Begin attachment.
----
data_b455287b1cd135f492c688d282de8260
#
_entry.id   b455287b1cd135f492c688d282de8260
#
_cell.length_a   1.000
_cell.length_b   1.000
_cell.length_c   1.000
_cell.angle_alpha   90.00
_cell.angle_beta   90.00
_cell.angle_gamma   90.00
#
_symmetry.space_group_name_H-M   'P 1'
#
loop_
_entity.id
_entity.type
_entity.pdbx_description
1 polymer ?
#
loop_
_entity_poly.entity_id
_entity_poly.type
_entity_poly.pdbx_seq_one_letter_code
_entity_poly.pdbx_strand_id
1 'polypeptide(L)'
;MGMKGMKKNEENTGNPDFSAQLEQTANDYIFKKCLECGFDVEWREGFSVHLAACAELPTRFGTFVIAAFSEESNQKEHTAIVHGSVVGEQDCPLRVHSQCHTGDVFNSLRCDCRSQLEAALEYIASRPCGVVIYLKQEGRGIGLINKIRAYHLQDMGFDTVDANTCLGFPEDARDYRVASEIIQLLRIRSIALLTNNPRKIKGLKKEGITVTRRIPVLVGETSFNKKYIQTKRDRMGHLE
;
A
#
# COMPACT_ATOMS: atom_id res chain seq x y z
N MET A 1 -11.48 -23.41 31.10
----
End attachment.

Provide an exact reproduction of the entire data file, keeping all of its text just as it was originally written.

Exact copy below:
data_b455287b1cd135f492c688d282de8260
#
_entry.id   b455287b1cd135f492c688d282de8260
#
_cell.length_a   1.000
_cell.length_b   1.000
_cell.length_c   1.000
_cell.angle_alpha   90.00
_cell.angle_beta   90.00
_cell.angle_gamma   90.00
#
_symmetry.space_group_name_H-M   'P 1'
#
loop_
_entity.id
_entity.type
_entity.pdbx_description
1 polymer ?
#
loop_
_entity_poly.entity_id
_entity_poly.type
_entity_poly.pdbx_seq_one_letter_code
_entity_poly.pdbx_strand_id
1 'polypeptide(L)'
;MGMKGMKKNEENTGNPDFSAQLEQTANDYIFKKCLECGFDVEWREGFSVHLAACAELPTRFGTFVIAAFSEESNQKEHTAIVHGSVVGEQDCPLRVHSQCHTGDVFNSLRCDCRSQLEAALEYIASRPCGVVIYLKQEGRGIGLINKIRAYHLQDMGFDTVDANTCLGFPEDARDYRVASEIIQLLRIRSIALLTNNPRKIKGLKKEGITVTRRIPVLVGETSFNKKYIQTKRDRMGHLE
;
A
#
# COMPACT_ATOMS: atom_id res chain seq x y z
N MET A 1 -11.48 -23.41 31.10